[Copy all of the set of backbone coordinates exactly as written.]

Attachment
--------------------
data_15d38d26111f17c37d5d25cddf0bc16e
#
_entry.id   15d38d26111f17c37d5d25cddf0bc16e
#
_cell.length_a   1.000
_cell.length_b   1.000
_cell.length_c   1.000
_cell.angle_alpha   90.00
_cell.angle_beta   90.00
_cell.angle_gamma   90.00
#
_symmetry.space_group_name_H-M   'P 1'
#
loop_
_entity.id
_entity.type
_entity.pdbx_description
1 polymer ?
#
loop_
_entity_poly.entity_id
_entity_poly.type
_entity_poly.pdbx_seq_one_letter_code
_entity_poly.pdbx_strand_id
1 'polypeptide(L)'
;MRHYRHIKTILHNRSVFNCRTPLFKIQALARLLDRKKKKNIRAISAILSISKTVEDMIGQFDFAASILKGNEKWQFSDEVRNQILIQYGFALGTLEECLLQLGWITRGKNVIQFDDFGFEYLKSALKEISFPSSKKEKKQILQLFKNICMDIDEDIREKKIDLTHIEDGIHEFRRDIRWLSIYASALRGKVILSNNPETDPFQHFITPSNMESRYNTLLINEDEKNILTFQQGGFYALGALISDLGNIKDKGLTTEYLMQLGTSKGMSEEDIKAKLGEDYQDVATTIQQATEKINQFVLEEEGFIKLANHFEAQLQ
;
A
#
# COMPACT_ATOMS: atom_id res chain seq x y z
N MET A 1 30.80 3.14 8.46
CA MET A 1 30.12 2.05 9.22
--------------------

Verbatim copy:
data_15d38d26111f17c37d5d25cddf0bc16e
#
_entry.id   15d38d26111f17c37d5d25cddf0bc16e
#
_cell.length_a   1.000
_cell.length_b   1.000
_cell.length_c   1.000
_cell.angle_alpha   90.00
_cell.angle_beta   90.00
_cell.angle_gamma   90.00
#
_symmetry.space_group_name_H-M   'P 1'
#
loop_
_entity.id
_entity.type
_entity.pdbx_description
1 polymer ?
#
loop_
_entity_poly.entity_id
_entity_poly.type
_entity_poly.pdbx_seq_one_letter_code
_entity_poly.pdbx_strand_id
1 'polypeptide(L)'
;MRHYRHIKTILHNRSVFNCRTPLFKIQALARLLDRKKKKNIRAISAILSISKTVEDMIGQFDFAASILKGNEKWQFSDEVRNQILIQYGFALGTLEECLLQLGWITRGKNVIQFDDFGFEYLKSALKEISFPSSKKEKKQILQLFKNICMDIDEDIREKKIDLTHIEDGIHEFRRDIRWLSIYASALRGKVILSNNPETDPFQHFITPSNMESRYNTLLINEDEKNILTFQQGGFYALGALISDLGNIKDKGLTTEYLMQLGTSKGMSEEDIKAKLGEDYQDVATTIQQATEKINQFVLEEEGFIKLANHFEAQLQ
;
A
#
# COMPACT_ATOMS: atom_id res chain seq x y z
N MET A 1 30.80 3.14 8.46
CA MET A 1 30.12 2.05 9.22